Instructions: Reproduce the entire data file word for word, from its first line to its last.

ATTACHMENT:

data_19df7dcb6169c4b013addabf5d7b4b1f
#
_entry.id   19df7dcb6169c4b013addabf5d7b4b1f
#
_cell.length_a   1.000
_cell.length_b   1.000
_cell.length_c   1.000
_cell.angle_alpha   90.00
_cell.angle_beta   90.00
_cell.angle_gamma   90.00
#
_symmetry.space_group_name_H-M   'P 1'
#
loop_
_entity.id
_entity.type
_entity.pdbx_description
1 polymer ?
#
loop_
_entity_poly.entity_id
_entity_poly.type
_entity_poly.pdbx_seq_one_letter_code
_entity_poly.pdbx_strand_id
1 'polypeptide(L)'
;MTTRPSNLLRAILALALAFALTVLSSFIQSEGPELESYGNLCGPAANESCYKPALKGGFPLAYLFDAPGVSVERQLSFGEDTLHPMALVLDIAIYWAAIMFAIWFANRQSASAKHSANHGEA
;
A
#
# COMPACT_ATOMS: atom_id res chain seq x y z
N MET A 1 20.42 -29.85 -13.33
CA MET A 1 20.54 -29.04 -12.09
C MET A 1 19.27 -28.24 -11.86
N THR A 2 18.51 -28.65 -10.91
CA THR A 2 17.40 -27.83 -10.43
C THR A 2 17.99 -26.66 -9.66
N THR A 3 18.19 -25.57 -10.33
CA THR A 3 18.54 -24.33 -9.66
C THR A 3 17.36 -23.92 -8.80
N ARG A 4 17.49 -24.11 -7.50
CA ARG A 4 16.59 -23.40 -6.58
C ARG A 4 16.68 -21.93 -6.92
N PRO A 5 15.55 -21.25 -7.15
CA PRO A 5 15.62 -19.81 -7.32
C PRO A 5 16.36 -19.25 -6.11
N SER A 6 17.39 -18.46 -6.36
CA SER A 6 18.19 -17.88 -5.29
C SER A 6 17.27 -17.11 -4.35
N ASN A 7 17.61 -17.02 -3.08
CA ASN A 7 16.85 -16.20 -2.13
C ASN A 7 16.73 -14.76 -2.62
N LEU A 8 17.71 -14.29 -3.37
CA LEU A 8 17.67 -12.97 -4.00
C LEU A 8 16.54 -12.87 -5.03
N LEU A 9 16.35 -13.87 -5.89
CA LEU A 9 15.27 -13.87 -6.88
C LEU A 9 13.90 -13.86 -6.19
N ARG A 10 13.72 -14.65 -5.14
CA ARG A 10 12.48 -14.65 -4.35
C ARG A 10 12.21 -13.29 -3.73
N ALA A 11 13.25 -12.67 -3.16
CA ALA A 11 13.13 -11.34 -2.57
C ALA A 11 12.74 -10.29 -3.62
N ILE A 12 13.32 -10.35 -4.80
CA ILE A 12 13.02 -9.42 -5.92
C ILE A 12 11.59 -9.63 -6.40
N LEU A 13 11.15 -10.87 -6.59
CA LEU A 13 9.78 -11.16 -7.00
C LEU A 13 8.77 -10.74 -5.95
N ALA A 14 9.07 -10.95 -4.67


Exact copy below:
data_19df7dcb6169c4b013addabf5d7b4b1f
#
_entry.id   19df7dcb6169c4b013addabf5d7b4b1f
#
_cell.length_a   1.000
_cell.length_b   1.000
_cell.length_c   1.000
_cell.angle_alpha   90.00
_cell.angle_beta   90.00
_cell.angle_gamma   90.00
#
_symmetry.space_group_name_H-M   'P 1'
#
loop_
_entity.id
_entity.type
_entity.pdbx_description
1 polymer ?
#
loop_
_entity_poly.entity_id
_entity_poly.type
_entity_poly.pdbx_seq_one_letter_code
_entity_poly.pdbx_strand_id
1 'polypeptide(L)'
;MTTRPSNLLRAILALALAFALTVLSSFIQSEGPELESYGNLCGPAANESCYKPALKGGFPLAYLFDAPGVSVERQLSFGEDTLHPMALVLDIAIYWAAIMFAIWFANRQSASAKHSANHGEA
;
A
#
# COMPACT_ATOMS: atom_id res chain seq x y z
N MET A 1 20.42 -29.85 -13.33
CA MET A 1 20.54 -29.04 -12.09
C MET A 1 19.27 -28.24 -11.86
N THR A 2 18.51 -28.65 -10.91
CA THR A 2 17.40 -27.83 -10.43
C THR A 2 17.99 -26.66 -9.66
N THR A 3 18.19 -25.57 -10.33
CA THR A 3 18.54 -24.33 -9.66
C THR A 3 17.36 -23.92 -8.80
N ARG A 4 17.49 -24.11 -7.50
CA ARG A 4 16.59 -23.40 -6.58
C ARG A 4 16.68 -21.93 -6.92
N PRO A 5 15.55 -21.25 -7.15
CA PRO A 5 15.62 -19.81 -7.32
C PRO A 5 16.36 -19.25 -6.11
N SER A 6 17.39 -18.46 -6.36
CA SER A 6 18.19 -17.88 -5.29
C SER A 6 17.27 -17.11 -4.35
N ASN A 7 17.61 -17.02 -3.08
CA ASN A 7 16.85 -16.20 -2.13
C ASN A 7 16.73 -14.76 -2.62
N LEU A 8 17.71 -14.29 -3.37
CA LEU A 8 17.67 -12.97 -4.00
C LEU A 8 16.54 -12.87 -5.03
N LEU A 9 16.35 -13.87 -5.89
CA LEU A 9 15.27 -13.87 -6.88
C LEU A 9 13.90 -13.86 -6.19
N ARG A 10 13.72 -14.65 -5.14
CA ARG A 10 12.48 -14.65 -4.35
C ARG A 10 12.21 -13.29 -3.73
N ALA A 11 13.25 -12.67 -3.16
CA ALA A 11 13.13 -11.34 -2.57
C ALA A 11 12.74 -10.29 -3.62
N ILE A 12 13.32 -10.35 -4.80
CA ILE A 12 13.02 -9.42 -5.92
C ILE A 12 11.59 -9.63 -6.40
N LEU A 13 11.15 -10.87 -6.59
CA LEU A 13 9.78 -11.16 -7.00
C LEU A 13 8.77 -10.74 -5.95
N ALA A 14 9.07 -10.95 -4.67